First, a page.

ID 0421

Parliament of Tasmania, House of Assembly election

Election of 25 March 1916


Show only vote and seat summary details

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General election for the House of Assembly
Tasmania
Date of election (or first day of voting at elections held over more than one day)
25 March 1916

Government in office and parliamentary support before and after the election

Government in office at election

Premier in office at date of election. (check notes to see if change of Premier since previous election)
Premier's party affiliation
Australian Labor Party
House of Assembly support for government at election
Minority
If coalition, coalition partner(s)

Government in office after election

Premier in office after election.
Premier's party affiliation
Liberal Party
House of Assembly support for government after election
Minority
If coalition, coalition partner(s)

Enrolment and voting

Total number of voters on the roll
107,321
Number of Assembly seats
30
Number of uncontested seats
0
If uncontested seats, number of voters on the roll in uncontested seats
Number of voters on the roll in contested seats
107,321
Total ballots cast (may differ from number of votes in multiple voting systems)
78,984
Turnout (rate of voting in contested seats)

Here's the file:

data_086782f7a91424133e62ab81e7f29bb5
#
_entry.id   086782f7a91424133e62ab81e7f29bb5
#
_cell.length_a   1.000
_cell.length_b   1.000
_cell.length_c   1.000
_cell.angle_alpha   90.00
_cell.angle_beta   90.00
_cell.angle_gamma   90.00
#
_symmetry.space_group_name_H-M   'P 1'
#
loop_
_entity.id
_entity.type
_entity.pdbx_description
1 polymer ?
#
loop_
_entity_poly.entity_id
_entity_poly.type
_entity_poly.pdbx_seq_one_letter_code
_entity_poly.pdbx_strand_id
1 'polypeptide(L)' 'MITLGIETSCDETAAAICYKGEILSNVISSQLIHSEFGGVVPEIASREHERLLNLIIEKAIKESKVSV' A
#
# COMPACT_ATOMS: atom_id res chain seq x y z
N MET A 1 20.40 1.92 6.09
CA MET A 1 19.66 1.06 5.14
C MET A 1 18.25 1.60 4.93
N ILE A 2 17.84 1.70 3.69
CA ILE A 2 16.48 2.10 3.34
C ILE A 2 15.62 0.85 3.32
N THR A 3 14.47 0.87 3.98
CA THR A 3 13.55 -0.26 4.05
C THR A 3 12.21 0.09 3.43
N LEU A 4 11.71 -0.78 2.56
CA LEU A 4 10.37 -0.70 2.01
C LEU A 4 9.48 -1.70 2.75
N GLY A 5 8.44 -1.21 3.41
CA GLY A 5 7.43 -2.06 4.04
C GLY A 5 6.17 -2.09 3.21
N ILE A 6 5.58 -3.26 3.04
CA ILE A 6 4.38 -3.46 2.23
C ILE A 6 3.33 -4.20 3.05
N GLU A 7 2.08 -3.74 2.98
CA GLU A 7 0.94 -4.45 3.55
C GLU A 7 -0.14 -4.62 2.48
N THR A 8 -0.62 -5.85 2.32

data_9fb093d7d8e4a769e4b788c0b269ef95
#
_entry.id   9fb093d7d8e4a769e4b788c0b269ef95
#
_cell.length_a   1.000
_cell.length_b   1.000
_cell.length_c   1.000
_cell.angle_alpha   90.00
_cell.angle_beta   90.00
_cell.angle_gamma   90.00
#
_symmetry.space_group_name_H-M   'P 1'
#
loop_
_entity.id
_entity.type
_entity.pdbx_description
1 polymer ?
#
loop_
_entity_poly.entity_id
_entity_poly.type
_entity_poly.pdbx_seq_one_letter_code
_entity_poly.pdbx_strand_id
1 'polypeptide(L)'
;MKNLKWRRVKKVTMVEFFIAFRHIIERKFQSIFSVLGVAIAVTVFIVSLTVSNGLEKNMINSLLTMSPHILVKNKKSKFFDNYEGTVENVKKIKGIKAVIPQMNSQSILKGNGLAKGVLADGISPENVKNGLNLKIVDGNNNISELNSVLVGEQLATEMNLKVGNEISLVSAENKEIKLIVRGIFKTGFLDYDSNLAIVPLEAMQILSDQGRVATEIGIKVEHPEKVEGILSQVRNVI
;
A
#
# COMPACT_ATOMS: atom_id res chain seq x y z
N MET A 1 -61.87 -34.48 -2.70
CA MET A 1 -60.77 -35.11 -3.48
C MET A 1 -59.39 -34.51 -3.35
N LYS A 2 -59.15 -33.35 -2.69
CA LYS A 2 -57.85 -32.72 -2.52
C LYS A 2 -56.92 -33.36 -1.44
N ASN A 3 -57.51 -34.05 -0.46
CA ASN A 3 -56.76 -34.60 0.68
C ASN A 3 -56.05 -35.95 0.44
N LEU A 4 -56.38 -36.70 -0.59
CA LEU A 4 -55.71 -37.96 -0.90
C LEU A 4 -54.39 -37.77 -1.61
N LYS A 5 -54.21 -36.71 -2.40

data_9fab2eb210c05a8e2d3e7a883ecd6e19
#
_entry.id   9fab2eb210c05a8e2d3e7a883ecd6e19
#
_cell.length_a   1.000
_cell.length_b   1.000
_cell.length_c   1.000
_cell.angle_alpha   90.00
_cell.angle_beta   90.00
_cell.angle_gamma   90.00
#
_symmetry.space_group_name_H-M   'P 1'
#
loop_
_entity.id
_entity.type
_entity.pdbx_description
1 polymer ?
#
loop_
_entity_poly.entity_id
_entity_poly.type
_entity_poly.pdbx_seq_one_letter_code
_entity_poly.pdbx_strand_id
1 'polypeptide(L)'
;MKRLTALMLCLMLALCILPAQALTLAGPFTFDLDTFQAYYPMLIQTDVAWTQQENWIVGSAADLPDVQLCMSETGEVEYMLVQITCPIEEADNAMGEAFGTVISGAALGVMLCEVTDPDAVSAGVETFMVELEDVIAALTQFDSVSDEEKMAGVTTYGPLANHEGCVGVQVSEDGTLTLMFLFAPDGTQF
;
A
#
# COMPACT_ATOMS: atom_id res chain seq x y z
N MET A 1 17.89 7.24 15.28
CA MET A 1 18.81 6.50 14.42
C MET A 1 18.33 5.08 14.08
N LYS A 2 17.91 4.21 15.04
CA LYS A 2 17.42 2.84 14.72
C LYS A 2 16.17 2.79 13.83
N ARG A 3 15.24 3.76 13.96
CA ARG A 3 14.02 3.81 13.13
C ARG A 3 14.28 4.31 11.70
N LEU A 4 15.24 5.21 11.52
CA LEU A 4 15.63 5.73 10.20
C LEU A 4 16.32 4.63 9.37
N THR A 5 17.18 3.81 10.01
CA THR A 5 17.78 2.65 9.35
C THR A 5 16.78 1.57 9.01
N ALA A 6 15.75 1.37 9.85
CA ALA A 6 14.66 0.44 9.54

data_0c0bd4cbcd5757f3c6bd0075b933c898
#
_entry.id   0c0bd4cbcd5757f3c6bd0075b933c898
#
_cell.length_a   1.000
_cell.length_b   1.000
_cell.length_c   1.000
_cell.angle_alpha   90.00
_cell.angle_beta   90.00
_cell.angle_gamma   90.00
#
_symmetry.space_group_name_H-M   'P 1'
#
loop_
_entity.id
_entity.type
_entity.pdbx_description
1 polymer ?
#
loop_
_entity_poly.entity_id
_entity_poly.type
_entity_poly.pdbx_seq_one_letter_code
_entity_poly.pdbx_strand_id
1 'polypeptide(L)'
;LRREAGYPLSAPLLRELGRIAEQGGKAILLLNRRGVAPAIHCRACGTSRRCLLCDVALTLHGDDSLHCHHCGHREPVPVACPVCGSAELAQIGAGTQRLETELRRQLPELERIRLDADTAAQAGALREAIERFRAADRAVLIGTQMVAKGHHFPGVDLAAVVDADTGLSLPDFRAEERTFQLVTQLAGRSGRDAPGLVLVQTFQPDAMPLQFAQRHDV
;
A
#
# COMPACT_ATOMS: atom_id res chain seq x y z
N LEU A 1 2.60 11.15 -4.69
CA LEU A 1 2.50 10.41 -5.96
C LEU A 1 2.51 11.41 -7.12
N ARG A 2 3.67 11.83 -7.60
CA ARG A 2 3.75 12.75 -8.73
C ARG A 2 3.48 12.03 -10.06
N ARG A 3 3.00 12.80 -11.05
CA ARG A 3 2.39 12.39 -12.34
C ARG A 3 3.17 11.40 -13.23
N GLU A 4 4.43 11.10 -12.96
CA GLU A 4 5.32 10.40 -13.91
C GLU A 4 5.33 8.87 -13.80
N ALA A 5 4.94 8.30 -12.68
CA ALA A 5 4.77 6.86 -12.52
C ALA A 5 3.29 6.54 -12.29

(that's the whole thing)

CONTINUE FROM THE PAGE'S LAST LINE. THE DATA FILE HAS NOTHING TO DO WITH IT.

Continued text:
73.60%
Total valid votes
74,514
Rate of informal (invalid) voting
5.66%
Informal (invalid) ballots in multiple voting system
Not applicable
Electoral system
Universal suffrage at 21 years; multimember districts; proportional representation by the single transferable vote method (STV)


Tasmania, House of Assembly votes and seats won

Display Chart

Election held on 25 March 1916
Criteria for the inclusion of parties in this table are set out in the Glossary under 'listed party'

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Party Name First preference vote n First preference vote share % Change from previous election % Seats won n Uncontested seats held n Seat share %
Australian Labor Party  36,118  48.47  +2.47  14  46.67 
Liberal Party  35,939  48.23  -4.35  15  50.00 
Independents  2,457  3.30  +1.88  3.33 
Votes for other than listed parties 0 0.00 0.00       
Totals 74,514  100.00    30  100.00 


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Notes

Government in office at election: There had been a change of government since the previous general election for the House of Assembly in 1913. Solomon and the Liberal Party had won a majority of seats in in 1913 but 'Labor won the Denison by-election in January 1914, and thereafter the House was equally divided 15-15. Evans, the Liberal Speaker, resigned in March and the Labor Party supplied a new Speaker, Woods. Earle [the leader of the opposition Labor Party] then moved a motion of no confidence which was carried 15-14 on 1 April, the Independent member, Whitsitt, now voting with Labor. Solomon sought a dissolution which was refused and then resigned on 3 April', Hughes and Graham, p. 257 (see 'Sources', below). Earle was then commissioned as Premier of an Australian Labor Party minority government.

Government in office after election: 'The Earle [Labor] Government lost one seat to the Liberals at the March 1916 election. Earle immediately indicated that he would resign; the Liberal parliamentary party met on 10 April and confirmed Lee as its leader; Earle then resigned...', Hughes and Graham, p. 257 (see 'Sources', below). Lee was commissioned as Premier of a Liberal minority government dependent on the support of the Independent member J T H Whitsitt.